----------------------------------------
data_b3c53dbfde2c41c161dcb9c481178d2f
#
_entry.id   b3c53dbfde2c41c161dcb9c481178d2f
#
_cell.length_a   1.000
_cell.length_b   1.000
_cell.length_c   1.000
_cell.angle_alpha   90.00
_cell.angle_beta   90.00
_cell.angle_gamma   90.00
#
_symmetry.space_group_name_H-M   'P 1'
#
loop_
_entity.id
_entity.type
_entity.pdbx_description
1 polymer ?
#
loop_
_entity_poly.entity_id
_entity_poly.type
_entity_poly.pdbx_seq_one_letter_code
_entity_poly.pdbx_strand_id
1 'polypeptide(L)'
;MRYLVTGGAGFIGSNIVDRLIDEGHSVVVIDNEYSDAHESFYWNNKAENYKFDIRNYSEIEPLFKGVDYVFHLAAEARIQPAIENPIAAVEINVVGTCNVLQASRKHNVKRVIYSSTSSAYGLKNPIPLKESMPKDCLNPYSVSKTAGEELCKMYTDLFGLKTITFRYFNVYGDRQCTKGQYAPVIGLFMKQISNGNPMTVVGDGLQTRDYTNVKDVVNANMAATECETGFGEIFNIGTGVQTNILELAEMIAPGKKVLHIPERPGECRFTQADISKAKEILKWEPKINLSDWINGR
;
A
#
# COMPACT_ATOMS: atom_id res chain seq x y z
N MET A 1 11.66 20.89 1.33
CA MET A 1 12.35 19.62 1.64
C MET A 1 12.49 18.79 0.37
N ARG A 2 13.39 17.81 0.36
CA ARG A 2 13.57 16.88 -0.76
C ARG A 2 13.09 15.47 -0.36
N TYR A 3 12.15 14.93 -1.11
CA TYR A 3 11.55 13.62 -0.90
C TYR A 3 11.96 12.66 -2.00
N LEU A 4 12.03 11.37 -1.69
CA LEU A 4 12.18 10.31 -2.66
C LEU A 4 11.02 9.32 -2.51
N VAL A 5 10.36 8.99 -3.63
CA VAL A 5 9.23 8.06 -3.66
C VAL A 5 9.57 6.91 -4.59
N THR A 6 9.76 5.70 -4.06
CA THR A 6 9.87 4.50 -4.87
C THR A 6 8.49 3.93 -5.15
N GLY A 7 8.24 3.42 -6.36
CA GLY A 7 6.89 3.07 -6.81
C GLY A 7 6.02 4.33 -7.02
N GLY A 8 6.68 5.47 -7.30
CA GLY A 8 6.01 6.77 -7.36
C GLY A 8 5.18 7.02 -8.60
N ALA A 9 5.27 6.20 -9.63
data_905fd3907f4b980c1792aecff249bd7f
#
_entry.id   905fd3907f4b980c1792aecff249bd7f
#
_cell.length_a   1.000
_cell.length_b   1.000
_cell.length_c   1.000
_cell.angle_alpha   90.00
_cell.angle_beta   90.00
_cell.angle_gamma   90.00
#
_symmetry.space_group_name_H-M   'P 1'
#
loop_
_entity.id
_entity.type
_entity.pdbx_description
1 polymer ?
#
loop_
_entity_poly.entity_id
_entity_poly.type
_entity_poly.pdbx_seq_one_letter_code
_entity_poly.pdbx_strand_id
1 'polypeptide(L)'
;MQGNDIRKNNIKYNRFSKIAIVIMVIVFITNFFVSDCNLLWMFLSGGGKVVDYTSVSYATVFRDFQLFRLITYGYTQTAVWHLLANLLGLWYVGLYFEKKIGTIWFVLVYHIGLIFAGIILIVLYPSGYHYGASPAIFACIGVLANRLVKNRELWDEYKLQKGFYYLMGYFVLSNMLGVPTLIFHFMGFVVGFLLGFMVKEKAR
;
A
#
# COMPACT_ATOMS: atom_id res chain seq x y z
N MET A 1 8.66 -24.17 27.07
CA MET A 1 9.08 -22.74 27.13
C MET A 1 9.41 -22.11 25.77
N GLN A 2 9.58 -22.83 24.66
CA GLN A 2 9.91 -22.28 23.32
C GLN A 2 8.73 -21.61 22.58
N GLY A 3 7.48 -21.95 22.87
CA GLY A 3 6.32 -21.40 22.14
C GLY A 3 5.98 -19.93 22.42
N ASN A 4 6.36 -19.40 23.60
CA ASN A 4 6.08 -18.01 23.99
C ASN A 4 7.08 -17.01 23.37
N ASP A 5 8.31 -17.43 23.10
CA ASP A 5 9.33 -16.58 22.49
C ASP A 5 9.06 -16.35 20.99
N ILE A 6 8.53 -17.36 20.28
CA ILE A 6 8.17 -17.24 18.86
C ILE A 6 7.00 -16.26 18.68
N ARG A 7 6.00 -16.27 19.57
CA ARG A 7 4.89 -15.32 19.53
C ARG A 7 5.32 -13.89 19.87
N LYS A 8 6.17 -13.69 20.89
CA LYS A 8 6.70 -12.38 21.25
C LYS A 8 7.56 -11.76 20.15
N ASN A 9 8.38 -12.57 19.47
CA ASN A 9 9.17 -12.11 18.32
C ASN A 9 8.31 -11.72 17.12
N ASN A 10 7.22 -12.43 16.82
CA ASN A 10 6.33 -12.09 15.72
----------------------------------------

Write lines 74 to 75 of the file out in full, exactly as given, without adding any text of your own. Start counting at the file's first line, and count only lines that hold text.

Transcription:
#
loop_